• $\begingroup$ "The neutron generator works on beta radiation so electrons and protons come out of the rockets." I know this is going to sound stupid, but don't neutron generators generate neutrons? Also, beta radiation are electrons and positrons, not protons. $\endgroup$
    – RonJohn
    Commented Aug 30, 2018 at 2:59

1 Answer 1


Power is necessary but not sufficient, since the purpose of the power (technically the energy) is to propel mass in the "opposite" direction.

Thus, the amount of time your derelict spaceship stays in orbit is based on:

  1. the amount of mass in it's altitude control motors, and
  2. the initial altitude.

The higher the orbit, the longer it will stay in orbit. Specifically, if it's significantly above 26,200 miles, then it could last for a long time.

If you're asking how long before the ship falls apart, that all depends on how durably it's constructed, if it's got "anti-meteor lasers" (hey, it's sci fi!) and whether it's lucky enough to not get hit by something Really Big.

As for whether it could maintain structural integrity for as long as you ask... well, trees are only 370 million years old. In other words, "hundreds of millions of years in the past" is a Really Long Time.

But... it's your story. Just say it's that old, make some comments about how beat up it is and that "they don't make 'em like that any more!", then continue with your story. Readers will accept that.

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    $\begingroup$ All the really sensitive wiring is probably made of gold or another non corrodable. Is silicon non corodable? Either way the electrical systems should last basically as long as the generator. I would worry about a pure oxygen atmosphere in a spacecraft causing corrosion, but an oxidized layer might prevent it from destroying the ship entirely. The biggest threat will definitely be debris from outside the ship. Actually even more than that, the life support that sustains the bacteria might go out. Software errors or components like light bulbs that will burn out eventually. $\endgroup$ Commented Aug 30, 2018 at 0:13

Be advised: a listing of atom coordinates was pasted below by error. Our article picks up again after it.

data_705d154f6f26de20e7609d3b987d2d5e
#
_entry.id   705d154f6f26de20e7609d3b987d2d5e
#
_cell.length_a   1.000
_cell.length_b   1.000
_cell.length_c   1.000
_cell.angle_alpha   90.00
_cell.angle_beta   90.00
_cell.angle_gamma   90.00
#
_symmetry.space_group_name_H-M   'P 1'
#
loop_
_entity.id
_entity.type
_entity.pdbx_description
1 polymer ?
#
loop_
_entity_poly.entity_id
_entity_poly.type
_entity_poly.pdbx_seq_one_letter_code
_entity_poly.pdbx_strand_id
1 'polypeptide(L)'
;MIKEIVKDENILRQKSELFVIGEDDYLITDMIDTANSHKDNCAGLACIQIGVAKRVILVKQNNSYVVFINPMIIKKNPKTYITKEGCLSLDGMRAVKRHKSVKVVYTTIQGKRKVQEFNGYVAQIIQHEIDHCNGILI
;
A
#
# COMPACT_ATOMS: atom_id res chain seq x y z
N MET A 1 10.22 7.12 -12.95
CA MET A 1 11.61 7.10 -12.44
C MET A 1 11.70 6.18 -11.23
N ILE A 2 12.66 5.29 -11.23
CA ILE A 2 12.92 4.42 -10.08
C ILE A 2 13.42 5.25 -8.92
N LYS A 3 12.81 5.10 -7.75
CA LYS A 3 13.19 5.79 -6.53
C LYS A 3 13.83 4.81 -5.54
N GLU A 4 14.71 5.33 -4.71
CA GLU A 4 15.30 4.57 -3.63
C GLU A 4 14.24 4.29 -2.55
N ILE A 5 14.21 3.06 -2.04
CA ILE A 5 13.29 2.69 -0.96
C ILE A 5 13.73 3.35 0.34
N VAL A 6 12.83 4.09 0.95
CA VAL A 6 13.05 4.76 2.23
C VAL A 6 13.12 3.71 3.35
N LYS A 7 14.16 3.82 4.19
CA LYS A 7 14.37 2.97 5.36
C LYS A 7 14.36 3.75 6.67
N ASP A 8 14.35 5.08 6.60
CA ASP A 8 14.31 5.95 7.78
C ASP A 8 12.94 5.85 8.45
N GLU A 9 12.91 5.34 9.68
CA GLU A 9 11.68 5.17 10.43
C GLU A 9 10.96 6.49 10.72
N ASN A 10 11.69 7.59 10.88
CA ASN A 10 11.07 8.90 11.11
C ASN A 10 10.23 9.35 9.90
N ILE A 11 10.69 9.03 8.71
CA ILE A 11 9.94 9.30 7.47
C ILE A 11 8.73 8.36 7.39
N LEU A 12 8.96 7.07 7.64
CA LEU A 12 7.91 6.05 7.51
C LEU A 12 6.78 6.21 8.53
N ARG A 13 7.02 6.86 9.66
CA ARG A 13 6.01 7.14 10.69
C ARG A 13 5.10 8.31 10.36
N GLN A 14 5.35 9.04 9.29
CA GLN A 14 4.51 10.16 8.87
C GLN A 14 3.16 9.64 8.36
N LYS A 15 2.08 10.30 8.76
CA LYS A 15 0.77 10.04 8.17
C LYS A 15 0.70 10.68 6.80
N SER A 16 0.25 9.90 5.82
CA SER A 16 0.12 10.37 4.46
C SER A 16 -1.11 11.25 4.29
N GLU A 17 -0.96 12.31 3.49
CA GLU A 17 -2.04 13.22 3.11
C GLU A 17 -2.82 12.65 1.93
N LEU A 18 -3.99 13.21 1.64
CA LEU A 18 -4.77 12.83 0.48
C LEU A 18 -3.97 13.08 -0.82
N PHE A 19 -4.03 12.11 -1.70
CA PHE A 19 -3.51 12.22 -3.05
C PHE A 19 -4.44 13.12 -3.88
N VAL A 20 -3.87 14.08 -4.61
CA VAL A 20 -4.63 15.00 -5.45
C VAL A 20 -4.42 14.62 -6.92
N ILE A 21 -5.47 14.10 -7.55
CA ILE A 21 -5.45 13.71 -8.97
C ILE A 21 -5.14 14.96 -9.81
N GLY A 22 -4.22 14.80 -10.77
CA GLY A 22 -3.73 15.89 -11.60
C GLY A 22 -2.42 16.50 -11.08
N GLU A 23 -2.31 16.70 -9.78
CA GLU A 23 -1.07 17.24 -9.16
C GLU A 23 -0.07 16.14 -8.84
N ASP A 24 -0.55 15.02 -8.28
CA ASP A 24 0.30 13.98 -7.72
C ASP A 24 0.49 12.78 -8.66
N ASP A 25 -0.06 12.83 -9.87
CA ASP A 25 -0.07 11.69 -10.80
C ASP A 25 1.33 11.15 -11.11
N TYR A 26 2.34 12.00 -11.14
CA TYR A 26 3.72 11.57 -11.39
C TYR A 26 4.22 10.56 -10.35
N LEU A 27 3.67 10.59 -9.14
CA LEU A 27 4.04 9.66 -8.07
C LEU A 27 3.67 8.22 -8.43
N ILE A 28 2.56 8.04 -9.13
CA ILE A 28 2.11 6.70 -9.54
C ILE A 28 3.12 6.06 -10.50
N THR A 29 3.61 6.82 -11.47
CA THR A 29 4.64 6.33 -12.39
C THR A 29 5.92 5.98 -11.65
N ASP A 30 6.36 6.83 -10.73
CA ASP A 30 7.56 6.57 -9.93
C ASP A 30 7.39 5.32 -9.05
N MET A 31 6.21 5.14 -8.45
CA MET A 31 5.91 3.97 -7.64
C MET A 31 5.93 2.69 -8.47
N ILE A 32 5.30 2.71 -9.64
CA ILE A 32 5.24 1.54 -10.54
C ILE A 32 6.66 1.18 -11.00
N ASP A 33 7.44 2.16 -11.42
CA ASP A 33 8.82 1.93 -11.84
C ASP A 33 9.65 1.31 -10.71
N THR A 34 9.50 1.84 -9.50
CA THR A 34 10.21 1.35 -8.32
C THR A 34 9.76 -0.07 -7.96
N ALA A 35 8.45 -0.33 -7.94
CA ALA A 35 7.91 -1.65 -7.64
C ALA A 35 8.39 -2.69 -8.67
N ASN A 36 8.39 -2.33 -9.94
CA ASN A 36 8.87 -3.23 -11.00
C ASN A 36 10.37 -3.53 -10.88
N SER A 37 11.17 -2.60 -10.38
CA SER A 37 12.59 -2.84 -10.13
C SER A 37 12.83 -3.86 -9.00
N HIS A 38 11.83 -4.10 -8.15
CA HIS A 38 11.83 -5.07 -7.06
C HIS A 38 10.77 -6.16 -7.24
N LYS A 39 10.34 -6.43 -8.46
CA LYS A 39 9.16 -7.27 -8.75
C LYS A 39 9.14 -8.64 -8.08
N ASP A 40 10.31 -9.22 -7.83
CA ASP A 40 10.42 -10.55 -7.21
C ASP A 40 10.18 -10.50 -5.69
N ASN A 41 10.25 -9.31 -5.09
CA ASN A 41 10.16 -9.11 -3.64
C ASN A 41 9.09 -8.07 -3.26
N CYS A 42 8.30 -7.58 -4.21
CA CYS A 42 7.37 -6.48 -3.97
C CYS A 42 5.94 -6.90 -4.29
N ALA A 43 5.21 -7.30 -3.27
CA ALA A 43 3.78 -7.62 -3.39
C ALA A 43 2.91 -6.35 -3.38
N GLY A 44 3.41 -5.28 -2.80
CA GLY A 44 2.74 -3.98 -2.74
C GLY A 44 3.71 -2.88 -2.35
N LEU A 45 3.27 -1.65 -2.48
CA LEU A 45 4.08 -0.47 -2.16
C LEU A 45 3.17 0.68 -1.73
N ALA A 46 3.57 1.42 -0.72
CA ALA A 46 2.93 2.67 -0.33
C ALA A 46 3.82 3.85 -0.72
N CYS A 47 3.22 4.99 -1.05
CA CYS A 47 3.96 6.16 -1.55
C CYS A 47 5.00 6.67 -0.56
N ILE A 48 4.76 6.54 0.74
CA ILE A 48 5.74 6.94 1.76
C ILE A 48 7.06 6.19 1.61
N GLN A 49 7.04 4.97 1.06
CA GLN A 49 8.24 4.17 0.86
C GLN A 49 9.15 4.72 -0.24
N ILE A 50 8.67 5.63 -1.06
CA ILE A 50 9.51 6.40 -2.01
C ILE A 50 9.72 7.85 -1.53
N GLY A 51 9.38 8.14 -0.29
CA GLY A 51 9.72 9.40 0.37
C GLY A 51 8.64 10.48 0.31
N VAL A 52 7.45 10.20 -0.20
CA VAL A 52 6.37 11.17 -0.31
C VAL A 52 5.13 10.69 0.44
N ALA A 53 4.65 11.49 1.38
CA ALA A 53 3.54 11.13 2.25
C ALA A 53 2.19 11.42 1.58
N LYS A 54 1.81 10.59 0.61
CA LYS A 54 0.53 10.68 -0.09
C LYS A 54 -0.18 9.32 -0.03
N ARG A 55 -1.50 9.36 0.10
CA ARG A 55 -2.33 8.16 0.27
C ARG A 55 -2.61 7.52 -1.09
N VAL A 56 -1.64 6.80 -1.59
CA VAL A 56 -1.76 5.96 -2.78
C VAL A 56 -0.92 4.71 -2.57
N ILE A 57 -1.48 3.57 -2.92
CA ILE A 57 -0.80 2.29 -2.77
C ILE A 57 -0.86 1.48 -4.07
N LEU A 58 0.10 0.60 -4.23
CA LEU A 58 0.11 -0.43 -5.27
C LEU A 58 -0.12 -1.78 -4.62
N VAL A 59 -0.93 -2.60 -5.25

• $\begingroup$ @ClayDeitas a "pure oxygen atmosphere" is exceedingly unlikely and aluminum already forms a thin oxide layer of protection. It's the rubber seals that will fail first. But... if you can build an interstellar ship, you can make it out of all varieties of unobtanium. $\endgroup$
    – RonJohn
    Commented Aug 30, 2018 at 0:20
  • $\begingroup$ They use rubber seals on spaceships? Also you're right, it wouldn't be pure oxygen. The 20% oxygen would still corrode... well I don't actually know what spaceships are made of, but I know oxygen isn't nice to most elements. $\endgroup$ Commented Aug 30, 2018 at 0:24
  • $\begingroup$ @ClayDeitas Human spaceships are mostly aluminum, carbon fiber, etc. But this isn't a human ship. Thus, it can be made of unobtanium. $\endgroup$
    – RonJohn
    Commented Aug 30, 2018 at 0:39
  • $\begingroup$ @Clay Deitas Sure do use rubber on space ships. research the famous failure of the o-rings on a certain shuttle disaster right off the launch pad. $\endgroup$ Commented Aug 30, 2018 at 1:27